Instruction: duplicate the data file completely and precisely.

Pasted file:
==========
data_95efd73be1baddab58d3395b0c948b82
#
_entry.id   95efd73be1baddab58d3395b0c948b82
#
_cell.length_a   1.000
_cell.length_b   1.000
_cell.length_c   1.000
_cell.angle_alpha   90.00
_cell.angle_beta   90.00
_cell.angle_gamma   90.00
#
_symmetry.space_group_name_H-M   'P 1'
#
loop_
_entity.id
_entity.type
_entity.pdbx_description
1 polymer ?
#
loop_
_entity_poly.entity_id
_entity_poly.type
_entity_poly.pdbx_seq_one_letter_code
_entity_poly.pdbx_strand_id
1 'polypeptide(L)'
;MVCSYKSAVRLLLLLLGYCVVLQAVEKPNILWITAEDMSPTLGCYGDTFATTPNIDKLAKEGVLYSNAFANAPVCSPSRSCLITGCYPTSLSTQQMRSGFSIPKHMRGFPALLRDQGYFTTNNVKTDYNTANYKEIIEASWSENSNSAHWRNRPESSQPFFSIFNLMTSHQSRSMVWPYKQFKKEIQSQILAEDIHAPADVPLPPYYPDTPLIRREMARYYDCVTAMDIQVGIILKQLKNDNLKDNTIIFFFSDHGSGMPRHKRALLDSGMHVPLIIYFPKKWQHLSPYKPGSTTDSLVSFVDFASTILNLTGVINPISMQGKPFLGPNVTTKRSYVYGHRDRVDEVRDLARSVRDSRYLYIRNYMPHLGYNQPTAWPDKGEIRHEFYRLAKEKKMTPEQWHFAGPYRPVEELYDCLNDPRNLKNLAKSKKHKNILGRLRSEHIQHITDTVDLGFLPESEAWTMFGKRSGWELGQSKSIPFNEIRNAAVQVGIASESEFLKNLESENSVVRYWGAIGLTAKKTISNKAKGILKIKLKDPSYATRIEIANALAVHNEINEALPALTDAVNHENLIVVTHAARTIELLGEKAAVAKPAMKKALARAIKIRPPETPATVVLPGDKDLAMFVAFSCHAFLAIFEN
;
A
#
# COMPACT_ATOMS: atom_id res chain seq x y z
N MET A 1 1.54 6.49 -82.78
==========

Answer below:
data_95efd73be1baddab58d3395b0c948b82
#
_entry.id   95efd73be1baddab58d3395b0c948b82
#
_cell.length_a   1.000
_cell.length_b   1.000
_cell.length_c   1.000
_cell.angle_alpha   90.00
_cell.angle_beta   90.00
_cell.angle_gamma   90.00
#
_symmetry.space_group_name_H-M   'P 1'
#
loop_
_entity.id
_entity.type
_entity.pdbx_description
1 polymer ?
#
loop_
_entity_poly.entity_id
_entity_poly.type
_entity_poly.pdbx_seq_one_letter_code
_entity_poly.pdbx_strand_id
1 'polypeptide(L)'
;MVCSYKSAVRLLLLLLGYCVVLQAVEKPNILWITAEDMSPTLGCYGDTFATTPNIDKLAKEGVLYSNAFANAPVCSPSRSCLITGCYPTSLSTQQMRSGFSIPKHMRGFPALLRDQGYFTTNNVKTDYNTANYKEIIEASWSENSNSAHWRNRPESSQPFFSIFNLMTSHQSRSMVWPYKQFKKEIQSQILAEDIHAPADVPLPPYYPDTPLIRREMARYYDCVTAMDIQVGIILKQLKNDNLKDNTIIFFFSDHGSGMPRHKRALLDSGMHVPLIIYFPKKWQHLSPYKPGSTTDSLVSFVDFASTILNLTGVINPISMQGKPFLGPNVTTKRSYVYGHRDRVDEVRDLARSVRDSRYLYIRNYMPHLGYNQPTAWPDKGEIRHEFYRLAKEKKMTPEQWHFAGPYRPVEELYDCLNDPRNLKNLAKSKKHKNILGRLRSEHIQHITDTVDLGFLPESEAWTMFGKRSGWELGQSKSIPFNEIRNAAVQVGIASESEFLKNLESENSVVRYWGAIGLTAKKTISNKAKGILKIKLKDPSYATRIEIANALAVHNEINEALPALTDAVNHENLIVVTHAARTIELLGEKAAVAKPAMKKALARAIKIRPPETPATVVLPGDKDLAMFVAFSCHAFLAIFEN
;
A
#
# COMPACT_ATOMS: atom_id res chain seq x y z
N MET A 1 1.54 6.49 -82.78